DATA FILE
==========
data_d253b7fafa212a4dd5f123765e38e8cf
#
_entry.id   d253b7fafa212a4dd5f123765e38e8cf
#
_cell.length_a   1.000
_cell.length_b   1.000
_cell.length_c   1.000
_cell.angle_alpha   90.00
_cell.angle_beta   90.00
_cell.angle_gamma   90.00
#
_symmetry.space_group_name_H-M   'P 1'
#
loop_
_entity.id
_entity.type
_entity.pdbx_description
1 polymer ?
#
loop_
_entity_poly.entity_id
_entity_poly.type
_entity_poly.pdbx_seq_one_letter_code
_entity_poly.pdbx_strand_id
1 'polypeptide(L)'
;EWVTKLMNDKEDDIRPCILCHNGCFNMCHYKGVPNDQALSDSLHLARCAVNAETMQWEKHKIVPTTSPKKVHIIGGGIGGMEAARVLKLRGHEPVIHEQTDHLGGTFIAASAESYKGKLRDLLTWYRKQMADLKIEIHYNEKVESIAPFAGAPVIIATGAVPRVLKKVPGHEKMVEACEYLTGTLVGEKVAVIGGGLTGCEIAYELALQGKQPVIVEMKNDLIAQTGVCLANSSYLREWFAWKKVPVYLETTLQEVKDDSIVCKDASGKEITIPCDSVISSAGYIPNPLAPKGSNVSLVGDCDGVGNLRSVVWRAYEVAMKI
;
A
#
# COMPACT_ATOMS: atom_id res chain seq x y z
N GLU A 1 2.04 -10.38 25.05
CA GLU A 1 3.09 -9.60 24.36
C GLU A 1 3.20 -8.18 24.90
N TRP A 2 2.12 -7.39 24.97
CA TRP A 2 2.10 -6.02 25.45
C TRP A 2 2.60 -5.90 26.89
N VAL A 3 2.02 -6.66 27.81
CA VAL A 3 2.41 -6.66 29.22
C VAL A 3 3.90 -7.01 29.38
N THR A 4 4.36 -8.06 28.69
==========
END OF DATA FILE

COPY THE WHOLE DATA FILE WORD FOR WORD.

data_d253b7fafa212a4dd5f123765e38e8cf
#
_entry.id   d253b7fafa212a4dd5f123765e38e8cf
#
_cell.length_a   1.000
_cell.length_b   1.000
_cell.length_c   1.000
_cell.angle_alpha   90.00
_cell.angle_beta   90.00
_cell.angle_gamma   90.00
#
_symmetry.space_group_name_H-M   'P 1'
#
loop_
_entity.id
_entity.type
_entity.pdbx_description
1 polymer ?
#
loop_
_entity_poly.entity_id
_entity_poly.type
_entity_poly.pdbx_seq_one_letter_code
_entity_poly.pdbx_strand_id
1 'polypeptide(L)'
;EWVTKLMNDKEDDIRPCILCHNGCFNMCHYKGVPNDQALSDSLHLARCAVNAETMQWEKHKIVPTTSPKKVHIIGGGIGGMEAARVLKLRGHEPVIHEQTDHLGGTFIAASAESYKGKLRDLLTWYRKQMADLKIEIHYNEKVESIAPFAGAPVIIATGAVPRVLKKVPGHEKMVEACEYLTGTLVGEKVAVIGGGLTGCEIAYELALQGKQPVIVEMKNDLIAQTGVCLANSSYLREWFAWKKVPVYLETTLQEVKDDSIVCKDASGKEITIPCDSVISSAGYIPNPLAPKGSNVSLVGDCDGVGNLRSVVWRAYEVAMKI
;
A
#
# COMPACT_ATOMS: atom_id res chain seq x y z
N GLU A 1 2.04 -10.38 25.05
CA GLU A 1 3.09 -9.60 24.36
C GLU A 1 3.20 -8.18 24.90
N TRP A 2 2.12 -7.39 24.97
CA TRP A 2 2.10 -6.02 25.45
C TRP A 2 2.60 -5.90 26.89
N VAL A 3 2.02 -6.66 27.81
CA VAL A 3 2.41 -6.66 29.22
C VAL A 3 3.90 -7.01 29.38
N THR A 4 4.36 -8.06 28.69